More than 30 computers sit on the second floor of a former car museum west of Winnipeg (Canada), quietly working to mine bitcoin.
The heat generated by those computers, which are verifying bitcoin transactions by solving cryptographic puzzles, helps warm nearby plants in a makeshift greenhouse.
To water the trays filled with lettuce, basil and sprouted barley fodder, Bruce Hardy, the owner of this 20,000-square-foot building in the Rural Municipality of St. Francois Xavier, clicks a button.
A pump waters the plants with waste water from tanks located on the first floor in which around 800 Arctic Char swim and breed. The waste water from the tanks is rich in nitrates, a great fertilizer for the plants upstairs.
It's a complex operation but that's the beauty of it, according to the owner.
"It's all connected, much like Earth," said Hardy, president of Myera Group.
His company's goal is to use technology to create sustainable food systems.
Hardy runs his own software company and has been in the bitcoin mining business for two years. He used to pay for air conditioning to cool off the computers, but quickly realized there was a better use for the heat.
"When bitcoin came, they were an excellent proxy for what a server could do in terms of emulating heat, and whether we could use that heat for agricultural purposes," he said.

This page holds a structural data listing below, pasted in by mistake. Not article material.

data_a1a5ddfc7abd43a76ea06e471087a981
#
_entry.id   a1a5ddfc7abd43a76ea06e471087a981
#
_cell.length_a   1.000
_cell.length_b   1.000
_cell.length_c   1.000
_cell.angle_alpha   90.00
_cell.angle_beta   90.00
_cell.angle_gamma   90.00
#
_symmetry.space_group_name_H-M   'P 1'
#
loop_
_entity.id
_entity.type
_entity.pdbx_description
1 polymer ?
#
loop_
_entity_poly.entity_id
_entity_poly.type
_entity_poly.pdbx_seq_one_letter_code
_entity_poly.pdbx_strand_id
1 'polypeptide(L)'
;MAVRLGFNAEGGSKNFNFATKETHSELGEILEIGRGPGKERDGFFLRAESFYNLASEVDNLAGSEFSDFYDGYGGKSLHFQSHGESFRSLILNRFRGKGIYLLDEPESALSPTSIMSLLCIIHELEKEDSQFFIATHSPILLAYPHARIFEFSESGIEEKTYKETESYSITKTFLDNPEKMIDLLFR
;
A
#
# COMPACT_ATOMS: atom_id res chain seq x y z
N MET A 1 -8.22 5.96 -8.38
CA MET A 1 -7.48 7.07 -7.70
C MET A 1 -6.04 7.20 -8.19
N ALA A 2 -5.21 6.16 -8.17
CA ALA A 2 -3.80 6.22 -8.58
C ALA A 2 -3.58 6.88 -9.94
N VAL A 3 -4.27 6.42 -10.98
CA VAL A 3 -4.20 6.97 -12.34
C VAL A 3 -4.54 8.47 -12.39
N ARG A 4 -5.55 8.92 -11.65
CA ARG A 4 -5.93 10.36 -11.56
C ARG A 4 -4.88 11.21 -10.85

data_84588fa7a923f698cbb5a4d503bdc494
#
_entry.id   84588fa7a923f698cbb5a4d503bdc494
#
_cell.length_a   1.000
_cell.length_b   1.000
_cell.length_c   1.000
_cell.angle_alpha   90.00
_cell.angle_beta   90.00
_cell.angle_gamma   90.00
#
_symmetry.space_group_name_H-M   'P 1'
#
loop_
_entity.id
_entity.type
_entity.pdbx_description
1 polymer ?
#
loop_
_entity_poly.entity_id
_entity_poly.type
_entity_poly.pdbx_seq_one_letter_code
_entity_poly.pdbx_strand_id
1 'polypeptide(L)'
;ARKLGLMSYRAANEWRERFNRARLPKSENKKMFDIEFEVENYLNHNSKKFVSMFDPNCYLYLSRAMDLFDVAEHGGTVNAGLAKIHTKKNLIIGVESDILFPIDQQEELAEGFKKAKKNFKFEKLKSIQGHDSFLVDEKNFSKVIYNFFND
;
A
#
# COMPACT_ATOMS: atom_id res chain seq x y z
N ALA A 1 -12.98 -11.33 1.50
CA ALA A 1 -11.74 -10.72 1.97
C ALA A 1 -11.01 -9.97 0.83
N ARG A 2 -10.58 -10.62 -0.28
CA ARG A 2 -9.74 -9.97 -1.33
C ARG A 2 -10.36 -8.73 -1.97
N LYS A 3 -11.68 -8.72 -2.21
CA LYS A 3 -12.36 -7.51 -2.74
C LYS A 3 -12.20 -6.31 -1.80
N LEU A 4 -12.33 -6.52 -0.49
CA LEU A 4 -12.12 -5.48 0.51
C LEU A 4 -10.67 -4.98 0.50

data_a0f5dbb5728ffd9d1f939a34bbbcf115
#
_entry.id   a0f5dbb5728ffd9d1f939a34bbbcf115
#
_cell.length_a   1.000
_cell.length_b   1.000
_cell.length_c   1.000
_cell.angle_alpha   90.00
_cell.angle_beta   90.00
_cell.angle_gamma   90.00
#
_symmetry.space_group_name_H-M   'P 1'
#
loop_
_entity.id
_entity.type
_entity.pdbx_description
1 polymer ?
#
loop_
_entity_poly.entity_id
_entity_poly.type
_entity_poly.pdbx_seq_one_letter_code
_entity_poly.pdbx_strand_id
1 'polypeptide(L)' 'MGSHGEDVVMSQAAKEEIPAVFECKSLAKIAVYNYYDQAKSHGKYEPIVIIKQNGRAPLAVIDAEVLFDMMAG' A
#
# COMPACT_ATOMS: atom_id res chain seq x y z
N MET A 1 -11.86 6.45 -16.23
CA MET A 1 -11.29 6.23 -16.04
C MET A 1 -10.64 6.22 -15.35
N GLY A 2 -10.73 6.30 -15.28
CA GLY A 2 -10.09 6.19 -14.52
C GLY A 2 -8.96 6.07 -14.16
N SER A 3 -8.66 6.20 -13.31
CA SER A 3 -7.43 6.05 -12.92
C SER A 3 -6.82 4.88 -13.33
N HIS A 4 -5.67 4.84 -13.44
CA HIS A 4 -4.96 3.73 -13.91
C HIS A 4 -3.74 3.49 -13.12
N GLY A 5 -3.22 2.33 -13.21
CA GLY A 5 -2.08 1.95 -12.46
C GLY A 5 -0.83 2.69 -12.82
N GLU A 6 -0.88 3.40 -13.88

About a year ago, he opened his operation in the old Tin Lizzie Auto Museum and the former Grey Nuns convent located on Highway 26 just west of Winnipeg
"From what we've seen so far, it looks like a popular move for the community," says Dwayne Clark, the Reeve of the RM of St. Francois Xavier. "It's already cleaned up what used to be an eyesore for a number of years."
The company is still experimenting with using the heat from bitcoin mining in different ways. Right now, about one-quarter of the second floor is filled with computers and plants, but Hardy hopes to eventually fill the space.
Starting the operation would have been a lot more difficult without the bitcoin cash, said Hardy. The price of a bitcoin is hovering around $19,000 Cdn.
"The revenue from those bitcoins has helped me to keep staff on, it's helped me create these displays so we can show people what we're doing in agriculture innovation," said Hardy.
Hardy hopes his operation becomes a place where people can research and develop sustainable food systems while programmers work with bitcoin technology.
Australian researchers and Chinese investors have expressed interest in his operation, he said.
Manitoba is prime location for electricity-intensive operations like this, said Hardy.
"Hydro is one of our best assets in the province," said Hardy.
Manitoba has the cheapest commercial hydro electricity rates in the country and among the lowest temperatures of major North American cities, making it attractive to bitcoin miners.
"If we can take our energy and use it here in Manitoba, we value-add that energy, and we can do all sorts of great things," he said.
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Photo credit: Lyzaville Sale/CBC News